Opinion was split on whether Charley Hull was ready for the Solheim Cup. 

Some, including past captains, thought she was too young and inexperienced. The 17-year-old only made her professional debut in March of this year – two years ago she was playing Junior Solheim Cup (under Lotta Neumann’s captaincy), last year she was part of the winning Curtis Cup side at Nairn.

It was a gamble but a measured one by Neumann. The Swede had probably seen enough in Hull’s five successive runner-up positions to open her professional career, she had also spent a few days in the youngster’s company in the team get-together at Colorado GC in the summer. 

The course was made for her. There were plenty of birdie opportunities on offer and Hull loves making birdies. Let’s rewind to the Saturday fourballs in Denver. Hull’s debut the previous day, alongside Catriona Matthew, had come against Michelle Wie and Cristie Kerr – it finished with the Americans closing out at the 17th.

Hull played her part but the Americans had proved too strong. The lead was then reduced to a single point on the Saturday morning so the afternoon would likely prove crucial in terms of momentum. 

The underdog visitors, resting three of their leading lights in Anna Nordqvist, Pettersen and Matthew, had eight players on the course with just three caps between them. Hull would be out first with fellow rookie Jodi Ewart Shadoff, up against them Paula Creamer and Lexi Thompson. The latter, like Hull, was also making history as her team’s youngest player.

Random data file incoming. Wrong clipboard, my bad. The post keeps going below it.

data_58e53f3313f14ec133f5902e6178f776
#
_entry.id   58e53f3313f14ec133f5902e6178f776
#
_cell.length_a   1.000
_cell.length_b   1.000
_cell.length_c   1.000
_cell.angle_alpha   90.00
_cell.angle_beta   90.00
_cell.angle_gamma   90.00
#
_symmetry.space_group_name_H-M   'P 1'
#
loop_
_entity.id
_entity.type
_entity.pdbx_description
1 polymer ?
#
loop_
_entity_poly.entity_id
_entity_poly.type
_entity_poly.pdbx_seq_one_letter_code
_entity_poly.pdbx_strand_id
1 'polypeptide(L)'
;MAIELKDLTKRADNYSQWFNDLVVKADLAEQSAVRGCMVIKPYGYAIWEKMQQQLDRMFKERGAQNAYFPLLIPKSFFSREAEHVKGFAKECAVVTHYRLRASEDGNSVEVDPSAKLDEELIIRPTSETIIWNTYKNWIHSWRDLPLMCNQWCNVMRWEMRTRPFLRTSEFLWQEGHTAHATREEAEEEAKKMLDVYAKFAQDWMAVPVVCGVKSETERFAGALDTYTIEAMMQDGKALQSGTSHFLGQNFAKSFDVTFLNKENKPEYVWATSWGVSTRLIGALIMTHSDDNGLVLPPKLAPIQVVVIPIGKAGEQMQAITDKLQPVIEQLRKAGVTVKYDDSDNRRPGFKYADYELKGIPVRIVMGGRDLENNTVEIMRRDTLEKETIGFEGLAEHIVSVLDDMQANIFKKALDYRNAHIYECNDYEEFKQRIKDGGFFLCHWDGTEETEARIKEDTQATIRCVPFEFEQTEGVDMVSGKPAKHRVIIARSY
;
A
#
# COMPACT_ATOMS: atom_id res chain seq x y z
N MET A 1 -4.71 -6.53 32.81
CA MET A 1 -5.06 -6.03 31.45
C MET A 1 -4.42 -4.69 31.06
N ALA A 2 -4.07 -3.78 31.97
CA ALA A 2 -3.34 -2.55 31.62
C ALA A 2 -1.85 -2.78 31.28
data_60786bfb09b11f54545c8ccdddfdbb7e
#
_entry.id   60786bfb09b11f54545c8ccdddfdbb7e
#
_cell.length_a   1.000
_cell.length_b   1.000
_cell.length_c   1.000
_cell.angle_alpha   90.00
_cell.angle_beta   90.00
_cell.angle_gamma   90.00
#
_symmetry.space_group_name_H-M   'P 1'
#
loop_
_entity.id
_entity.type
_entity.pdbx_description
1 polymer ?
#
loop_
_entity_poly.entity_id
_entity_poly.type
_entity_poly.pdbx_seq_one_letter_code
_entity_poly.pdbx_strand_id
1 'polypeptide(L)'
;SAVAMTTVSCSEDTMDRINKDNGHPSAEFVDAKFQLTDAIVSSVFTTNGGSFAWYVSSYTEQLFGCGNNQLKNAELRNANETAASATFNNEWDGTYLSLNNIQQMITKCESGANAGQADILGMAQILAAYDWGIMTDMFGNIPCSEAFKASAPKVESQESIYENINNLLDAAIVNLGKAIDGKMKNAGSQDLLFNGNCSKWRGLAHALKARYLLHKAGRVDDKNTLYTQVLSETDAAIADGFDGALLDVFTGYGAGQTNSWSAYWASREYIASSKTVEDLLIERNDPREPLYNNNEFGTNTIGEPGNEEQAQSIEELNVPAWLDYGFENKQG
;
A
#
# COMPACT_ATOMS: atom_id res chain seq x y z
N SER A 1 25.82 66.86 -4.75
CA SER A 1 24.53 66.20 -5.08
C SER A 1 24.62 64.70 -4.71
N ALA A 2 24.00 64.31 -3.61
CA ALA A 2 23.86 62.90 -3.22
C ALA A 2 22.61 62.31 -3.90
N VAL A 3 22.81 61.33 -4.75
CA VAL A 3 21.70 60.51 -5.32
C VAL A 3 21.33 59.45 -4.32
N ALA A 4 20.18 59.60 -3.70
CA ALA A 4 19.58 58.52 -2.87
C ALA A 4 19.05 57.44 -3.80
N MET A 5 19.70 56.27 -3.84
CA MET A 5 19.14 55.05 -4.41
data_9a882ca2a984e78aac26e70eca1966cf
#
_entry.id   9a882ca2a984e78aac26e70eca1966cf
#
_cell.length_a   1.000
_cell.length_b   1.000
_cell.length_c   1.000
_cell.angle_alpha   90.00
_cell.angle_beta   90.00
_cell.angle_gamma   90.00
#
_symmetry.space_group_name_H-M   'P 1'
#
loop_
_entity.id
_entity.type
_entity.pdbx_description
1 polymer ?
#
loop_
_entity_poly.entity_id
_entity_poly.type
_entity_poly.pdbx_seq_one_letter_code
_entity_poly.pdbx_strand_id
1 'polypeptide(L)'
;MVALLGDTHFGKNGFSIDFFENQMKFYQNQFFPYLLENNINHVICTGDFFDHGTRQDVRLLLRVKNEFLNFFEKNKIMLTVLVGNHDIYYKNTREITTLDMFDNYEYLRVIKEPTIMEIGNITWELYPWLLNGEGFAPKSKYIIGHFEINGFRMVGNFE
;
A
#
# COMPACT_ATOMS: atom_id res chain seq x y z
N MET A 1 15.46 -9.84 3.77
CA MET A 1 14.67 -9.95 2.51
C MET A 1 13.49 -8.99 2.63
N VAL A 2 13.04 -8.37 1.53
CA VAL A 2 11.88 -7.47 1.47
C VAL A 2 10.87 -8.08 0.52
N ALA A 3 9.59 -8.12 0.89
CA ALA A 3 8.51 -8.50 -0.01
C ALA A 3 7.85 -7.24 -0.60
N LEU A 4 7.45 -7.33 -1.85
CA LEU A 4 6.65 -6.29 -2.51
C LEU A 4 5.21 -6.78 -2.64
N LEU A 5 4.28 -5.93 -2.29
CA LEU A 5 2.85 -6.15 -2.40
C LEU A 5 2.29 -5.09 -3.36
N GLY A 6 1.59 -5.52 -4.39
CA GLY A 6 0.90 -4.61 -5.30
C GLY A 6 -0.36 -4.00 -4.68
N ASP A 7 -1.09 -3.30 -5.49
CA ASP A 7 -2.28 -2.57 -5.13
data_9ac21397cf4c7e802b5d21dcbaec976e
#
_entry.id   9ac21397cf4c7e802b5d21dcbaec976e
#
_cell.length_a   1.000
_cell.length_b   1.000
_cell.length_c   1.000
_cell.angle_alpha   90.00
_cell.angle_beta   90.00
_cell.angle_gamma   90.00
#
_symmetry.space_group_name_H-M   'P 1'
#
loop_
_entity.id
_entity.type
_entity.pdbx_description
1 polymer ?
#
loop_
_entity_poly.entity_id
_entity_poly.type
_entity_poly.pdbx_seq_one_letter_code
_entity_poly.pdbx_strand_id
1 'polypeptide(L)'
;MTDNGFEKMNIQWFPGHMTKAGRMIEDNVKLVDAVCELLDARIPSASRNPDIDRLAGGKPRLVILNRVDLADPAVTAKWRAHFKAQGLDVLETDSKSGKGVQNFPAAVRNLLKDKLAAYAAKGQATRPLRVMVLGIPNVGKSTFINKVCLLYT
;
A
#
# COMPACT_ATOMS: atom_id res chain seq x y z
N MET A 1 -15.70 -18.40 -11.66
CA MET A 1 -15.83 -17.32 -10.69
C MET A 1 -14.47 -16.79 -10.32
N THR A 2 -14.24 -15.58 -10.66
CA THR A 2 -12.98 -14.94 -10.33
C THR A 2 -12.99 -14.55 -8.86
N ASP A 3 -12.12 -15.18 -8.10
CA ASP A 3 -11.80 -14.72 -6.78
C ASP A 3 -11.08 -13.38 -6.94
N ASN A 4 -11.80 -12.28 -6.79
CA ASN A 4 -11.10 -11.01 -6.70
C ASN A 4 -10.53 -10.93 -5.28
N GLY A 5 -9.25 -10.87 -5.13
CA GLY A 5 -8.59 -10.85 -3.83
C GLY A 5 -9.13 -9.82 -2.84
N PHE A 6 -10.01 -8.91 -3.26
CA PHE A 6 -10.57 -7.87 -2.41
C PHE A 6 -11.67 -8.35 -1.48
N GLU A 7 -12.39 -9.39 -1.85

In some ways she is remarkably mature, taking all this in her stride, in others she is as refreshingly immature as any other teenager. The plan was for Ewart Shadoff to tee off first and hit fairways and greens freeing Hull up to go at the flag. 

It worked a treat and the pair rattled up 10 birdies, six for Hull, against an inspired Thompson. The match swung at the 17th when the American played her tee shot in to six feet before Hull somehow got inside her and the English girl was one to knock her putt in. It was only time during the week that the Woburn youngster admitted to any sort of anxiety.

The rest of their team-mates followed suit with a clean sweep of victories and Europe would head into the singles with a five-point lead. 

That lead would soon become six as Hull and Creamer were reunited in the second singles match out. The rookie greeted her opponent on the 1st tee with an innocent ‘you look nice today’ and finished by asking for an autograph for a friend at home. 

In the interim there had been six more Hull birdies and it could have been even more decisive but for a couple of shortish putts. 

There is nothing not to like about the teenager. We spent a morning with Charley for some instruction pieces in June which came on the back of her five second-place finishes. At one point she had gone to the top of the Order of Merit and the plaudits kept coming her way after each performance. But there was never the slightest hint of any loftiness, she arrived an hour early to warm up, stayed an extra hour for an interview and to do cover shots, and now always says hello. 

Even if she wanted to, being the youngest of three sisters, she wouldn’t get away with anything. In some ways she is remarkably mature, taking all this in her stride, in others she is as refreshingly immature as any other teenager. In the years to come there will be equipment deals to be signed to keep sponsors happy, but for now there is none of that, merely a desire to keep improving and no doubt a future on the LPGA Tour. 

Last December the then 16-year- old was expected to breeze through the LET Tour School in Morocco. Thirty places were up for grabs and, after a closing 36, Hull could only finish in 36th position. 

All that seems some time ago now.

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